6. With so much heart disease in my family, knowing eternity is only a heart beat away- or lack thereof – is what lights a fire under me as I go through my day. I wonder if the next generation isn’t watching for something that real from us old folks? If I die in two minutes, was I loving the person in front of me in a way that mattered? Is that too simple?

    • Probably not too simple, Kathy!

  7. The late Commissioner Andy Miller, National Commander of the Salvation Army said it best.
    He would clasp his two hands tightly together, hold them over his head and pull them back and forth.
    And he would say, “We put our social ministry and our evangelical ministry together as tightly as this, and when we do it right no one can tell where one starts and the other leaves off.”

  8. Fred, this is beautiful and brilliant. Thank you.
    I have just one genuine question on numbers.
    If you total up contributions to of Billy Graham, YoungLife, Navigators, and Cru they are completely dwarfed by the contributions to christian social justice orgs like World Vision, Compassion, Food for the Poor et al. is where I’m getting this data.
    Do you think the private giving to world evangelism could be an intentional attempt to balance the fact that social justice orgs receive the lions share of Christian resources? I mean no offense by this question, I’m searching.
    Thanks for your thoughts on this. I agree this should be a book. One of many I hope you publish…

  9. Wonderful stuff, Fred, and I love the timeline. If you run into Bill Enright at the Lake Institute tell him Joe & Steve said hello. He was Joe’s pastor for many years and performed the marriage service for Joe’s daughter and me. I think he handed over the reins a while back so maybe he’s not always around.

  10. Fred,
    There are some gaps in your Great Divide explanation. In every decade since the 50’s, mainstream evangelicalism in this country has been actively involved in cultural and social issues. In the 60’s there was a cultural revolution, in the 70’s a sexual revolution. The church was often the only voice crying fowl and warning of things to come. The 80’s gave rise to the pro-life movement, seeded by Francis Schaeffer’s “How Should We Then Live” (1978), and is, in my opinion the most important human rights movement because it’s victims have no voice and no ability to resist injustice. In the 90’s it was the Gay Rights movement, in the 2000’s it was the fight over traditional marriage and family (though this had been under assault since the 60’s). The 2010’s has yet to be written, but I would surmise it will be marked by struggles over religious liberty and possibly the pivot into religious persecution. In every case it has been the evangelicals pushing back against humanist incursions–for what else leads to injustice than a nation in rebellion to God? Just because evangelicals en masse did not engage in humanitarian efforts beyond our shores does not mean they weren’t practicing word-and-deed.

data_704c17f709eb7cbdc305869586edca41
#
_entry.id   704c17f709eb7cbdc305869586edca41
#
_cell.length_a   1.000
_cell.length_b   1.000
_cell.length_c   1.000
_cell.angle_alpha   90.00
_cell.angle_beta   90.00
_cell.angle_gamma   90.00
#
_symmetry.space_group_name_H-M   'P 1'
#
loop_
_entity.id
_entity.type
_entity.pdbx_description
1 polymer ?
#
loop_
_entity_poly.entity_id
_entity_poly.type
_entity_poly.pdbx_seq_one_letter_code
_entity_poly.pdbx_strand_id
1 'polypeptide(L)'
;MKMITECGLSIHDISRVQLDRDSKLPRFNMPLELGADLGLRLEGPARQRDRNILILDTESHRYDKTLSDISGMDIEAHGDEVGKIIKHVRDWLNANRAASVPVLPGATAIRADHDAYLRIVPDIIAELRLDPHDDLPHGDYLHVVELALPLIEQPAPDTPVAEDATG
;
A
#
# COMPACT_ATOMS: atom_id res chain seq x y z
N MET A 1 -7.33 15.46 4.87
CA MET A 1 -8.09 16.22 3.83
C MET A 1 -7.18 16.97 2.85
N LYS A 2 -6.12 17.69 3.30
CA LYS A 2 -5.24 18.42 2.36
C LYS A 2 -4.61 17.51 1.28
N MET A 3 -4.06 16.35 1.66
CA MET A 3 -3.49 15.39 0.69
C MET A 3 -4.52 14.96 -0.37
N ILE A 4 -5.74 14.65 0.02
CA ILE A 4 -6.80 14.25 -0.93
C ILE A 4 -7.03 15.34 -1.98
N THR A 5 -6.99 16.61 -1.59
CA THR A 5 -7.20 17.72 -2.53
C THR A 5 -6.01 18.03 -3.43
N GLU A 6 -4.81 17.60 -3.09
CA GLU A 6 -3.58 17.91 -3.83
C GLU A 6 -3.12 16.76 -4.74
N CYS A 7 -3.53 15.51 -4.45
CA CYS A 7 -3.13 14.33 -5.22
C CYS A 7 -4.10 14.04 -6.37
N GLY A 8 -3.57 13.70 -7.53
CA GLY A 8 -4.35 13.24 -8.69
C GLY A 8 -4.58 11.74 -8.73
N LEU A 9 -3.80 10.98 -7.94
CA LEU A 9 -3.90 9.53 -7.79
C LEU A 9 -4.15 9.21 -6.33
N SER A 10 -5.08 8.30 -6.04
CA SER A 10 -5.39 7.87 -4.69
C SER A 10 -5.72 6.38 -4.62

It seems the criticism of American evangelicals in this regard only goes one way; do we apply the same standard to Christians in other parts of the world? Why aren’t African Christians picketing abortion clinics in the US? Is their faith dead? Certainly, there are factions in every group which distort the spirit of the law. But let’s use extreme caution when painting entire groups as one way or another. Remember who is the Accuser (Rev 12:10).
    I think the great advantage of the last decade is the building of infrastructure to respond to these humanitarian issues around the world. Modern technology plus visionary founders have enabled Christians in America to have much better access to needs of their brothers and sisters around the world, much more so than they did post-WWII. And in concert we have seen Christians respond. No nation on earth gives as much money, volunteers as much time, or donates as much blood per-capita as Americans, and of that group evangelicals are the largest constituency (Brooks, 2007. “Who Really Cares?”).